"It'll take more than pretty dresses to get either of those two ninnies into the palace," Deidre said to me, once they'd gone. "Ugly girls!"

"They're not ugly, though," I said. "Jessalyn especially has a good chance of catching the prince's eye."

"Bah!" she spat. "He can have her. If all he wants is a pretty face, then he deserves to end up with a brat like Jess."

I suspected the prince would indeed be interested in more than a pretty face—specifically, graceful curves and swelling cleavage—but I chose not to share that with Deidre. "I'm going down to the river," I told her. "I'll catch us some fish for dinner."

"Don't forget to leave some for the witch." She told me that every time.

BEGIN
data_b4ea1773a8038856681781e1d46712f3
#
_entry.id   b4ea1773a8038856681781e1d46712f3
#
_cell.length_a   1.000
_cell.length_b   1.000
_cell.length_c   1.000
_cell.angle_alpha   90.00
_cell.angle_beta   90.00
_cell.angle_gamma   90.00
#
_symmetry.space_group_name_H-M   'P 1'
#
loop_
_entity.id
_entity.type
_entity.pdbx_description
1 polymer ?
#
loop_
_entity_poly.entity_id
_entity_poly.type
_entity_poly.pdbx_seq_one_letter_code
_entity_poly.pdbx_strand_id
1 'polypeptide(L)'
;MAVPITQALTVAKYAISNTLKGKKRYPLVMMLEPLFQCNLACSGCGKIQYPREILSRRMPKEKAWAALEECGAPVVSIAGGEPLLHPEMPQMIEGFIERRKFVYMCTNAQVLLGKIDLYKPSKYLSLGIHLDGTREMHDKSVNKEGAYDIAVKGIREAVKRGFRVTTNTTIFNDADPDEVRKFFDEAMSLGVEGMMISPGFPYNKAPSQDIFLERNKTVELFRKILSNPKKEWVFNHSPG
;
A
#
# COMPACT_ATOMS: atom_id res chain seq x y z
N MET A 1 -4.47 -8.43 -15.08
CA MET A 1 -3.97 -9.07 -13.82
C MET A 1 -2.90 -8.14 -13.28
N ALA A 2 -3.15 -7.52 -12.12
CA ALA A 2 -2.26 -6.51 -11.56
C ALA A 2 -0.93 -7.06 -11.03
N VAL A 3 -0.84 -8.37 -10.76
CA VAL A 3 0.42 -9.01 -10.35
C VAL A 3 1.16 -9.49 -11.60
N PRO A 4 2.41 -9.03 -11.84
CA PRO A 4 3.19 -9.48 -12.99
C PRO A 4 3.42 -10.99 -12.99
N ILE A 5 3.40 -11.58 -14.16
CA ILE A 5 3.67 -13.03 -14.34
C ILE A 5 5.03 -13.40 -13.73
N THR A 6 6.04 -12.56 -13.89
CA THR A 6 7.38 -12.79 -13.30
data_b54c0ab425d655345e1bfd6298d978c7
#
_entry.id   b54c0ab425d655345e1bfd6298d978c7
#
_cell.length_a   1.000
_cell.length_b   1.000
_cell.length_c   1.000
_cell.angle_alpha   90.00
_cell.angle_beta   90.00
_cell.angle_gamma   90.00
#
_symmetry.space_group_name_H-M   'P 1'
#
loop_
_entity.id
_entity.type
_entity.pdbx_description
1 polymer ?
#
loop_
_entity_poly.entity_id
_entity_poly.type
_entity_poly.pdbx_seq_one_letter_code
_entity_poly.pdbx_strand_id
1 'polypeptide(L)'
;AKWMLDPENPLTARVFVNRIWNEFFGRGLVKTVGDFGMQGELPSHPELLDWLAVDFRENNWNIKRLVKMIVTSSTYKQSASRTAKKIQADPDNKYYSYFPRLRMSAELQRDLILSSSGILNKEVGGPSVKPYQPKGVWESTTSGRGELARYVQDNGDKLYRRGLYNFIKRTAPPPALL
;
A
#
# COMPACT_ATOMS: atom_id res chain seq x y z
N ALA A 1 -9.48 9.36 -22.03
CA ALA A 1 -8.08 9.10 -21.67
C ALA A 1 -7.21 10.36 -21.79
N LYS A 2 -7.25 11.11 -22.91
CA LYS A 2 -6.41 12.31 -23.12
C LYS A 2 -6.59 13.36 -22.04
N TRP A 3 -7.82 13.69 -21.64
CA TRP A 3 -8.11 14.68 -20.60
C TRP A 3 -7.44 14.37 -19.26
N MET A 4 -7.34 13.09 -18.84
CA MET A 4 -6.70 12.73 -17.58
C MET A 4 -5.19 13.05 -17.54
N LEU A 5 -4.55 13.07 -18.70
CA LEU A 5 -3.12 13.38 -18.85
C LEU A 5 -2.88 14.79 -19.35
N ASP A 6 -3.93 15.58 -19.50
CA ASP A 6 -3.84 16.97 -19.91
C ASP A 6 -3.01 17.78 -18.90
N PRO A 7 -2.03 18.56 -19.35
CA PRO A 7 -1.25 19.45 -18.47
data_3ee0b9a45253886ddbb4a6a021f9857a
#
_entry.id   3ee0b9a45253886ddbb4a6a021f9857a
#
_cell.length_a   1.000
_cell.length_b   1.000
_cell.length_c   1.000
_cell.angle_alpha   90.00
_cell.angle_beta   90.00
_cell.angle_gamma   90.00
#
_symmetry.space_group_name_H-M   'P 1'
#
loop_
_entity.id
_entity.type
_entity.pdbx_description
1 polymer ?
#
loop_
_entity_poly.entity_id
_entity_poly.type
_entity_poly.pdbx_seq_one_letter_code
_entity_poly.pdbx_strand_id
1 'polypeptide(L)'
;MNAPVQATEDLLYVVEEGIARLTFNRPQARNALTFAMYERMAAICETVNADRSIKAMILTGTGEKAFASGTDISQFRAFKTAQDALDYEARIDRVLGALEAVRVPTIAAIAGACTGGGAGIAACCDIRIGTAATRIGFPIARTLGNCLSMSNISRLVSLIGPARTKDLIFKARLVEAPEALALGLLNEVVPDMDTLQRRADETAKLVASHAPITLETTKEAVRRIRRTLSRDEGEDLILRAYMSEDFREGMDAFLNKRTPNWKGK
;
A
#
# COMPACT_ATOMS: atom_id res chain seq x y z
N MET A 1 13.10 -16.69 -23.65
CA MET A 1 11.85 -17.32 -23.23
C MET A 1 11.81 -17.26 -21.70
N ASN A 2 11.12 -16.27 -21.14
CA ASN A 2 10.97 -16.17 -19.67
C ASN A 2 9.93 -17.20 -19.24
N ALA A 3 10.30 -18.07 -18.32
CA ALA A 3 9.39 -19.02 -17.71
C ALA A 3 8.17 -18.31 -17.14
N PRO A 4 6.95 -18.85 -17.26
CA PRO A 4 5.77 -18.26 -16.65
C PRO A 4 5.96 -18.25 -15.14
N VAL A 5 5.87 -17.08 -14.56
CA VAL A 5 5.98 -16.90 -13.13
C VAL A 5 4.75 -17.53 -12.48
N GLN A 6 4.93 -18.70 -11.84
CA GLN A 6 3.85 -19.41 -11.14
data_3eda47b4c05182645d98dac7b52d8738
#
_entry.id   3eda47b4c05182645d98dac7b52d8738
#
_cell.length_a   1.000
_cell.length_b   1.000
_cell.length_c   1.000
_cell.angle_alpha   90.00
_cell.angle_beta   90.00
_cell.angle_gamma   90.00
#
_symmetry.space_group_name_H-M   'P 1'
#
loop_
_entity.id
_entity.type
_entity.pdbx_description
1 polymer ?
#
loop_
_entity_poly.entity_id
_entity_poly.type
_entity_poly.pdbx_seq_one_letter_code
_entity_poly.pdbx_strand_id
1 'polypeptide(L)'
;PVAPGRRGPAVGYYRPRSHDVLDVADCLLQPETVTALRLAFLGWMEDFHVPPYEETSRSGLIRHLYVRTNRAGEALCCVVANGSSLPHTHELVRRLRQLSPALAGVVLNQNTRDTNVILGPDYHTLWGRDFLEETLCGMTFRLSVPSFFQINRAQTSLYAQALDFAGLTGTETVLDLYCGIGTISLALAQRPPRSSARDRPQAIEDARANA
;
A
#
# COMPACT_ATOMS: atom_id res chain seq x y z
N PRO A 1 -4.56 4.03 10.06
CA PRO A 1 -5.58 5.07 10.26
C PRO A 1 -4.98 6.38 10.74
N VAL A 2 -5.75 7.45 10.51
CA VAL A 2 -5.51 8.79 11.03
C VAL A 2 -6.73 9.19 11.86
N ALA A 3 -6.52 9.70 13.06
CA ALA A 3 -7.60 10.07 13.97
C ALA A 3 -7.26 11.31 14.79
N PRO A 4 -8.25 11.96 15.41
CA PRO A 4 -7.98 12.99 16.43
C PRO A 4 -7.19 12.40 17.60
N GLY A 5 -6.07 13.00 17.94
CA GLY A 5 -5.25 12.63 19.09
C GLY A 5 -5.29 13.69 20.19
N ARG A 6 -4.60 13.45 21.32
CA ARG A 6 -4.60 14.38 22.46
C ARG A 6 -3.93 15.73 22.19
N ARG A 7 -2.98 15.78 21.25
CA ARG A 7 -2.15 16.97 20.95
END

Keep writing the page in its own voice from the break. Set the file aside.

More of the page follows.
"I won't."

I set off through the woods with my pole over my

shoulder. It was a beautiful fall day. Sun shone down through the branches, dappling the mossy ground. Birds
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sang in the trees. Chipmunks regarded me with hurried suspicion as they scurried across my path. It felt unbelievably fortuitous to be granted a bit of free time on such a gorgeous morning. I whistled as I walked, a barely-remembered tune from my youth.

It felt good to be alive.

Midway to the river was a small clearing in the

woods. It was a place I often sat when I had time to spare.

Usually, it was empty save for wildlife, but not today. I rarely saw anybody in the woods, and it brought me up short.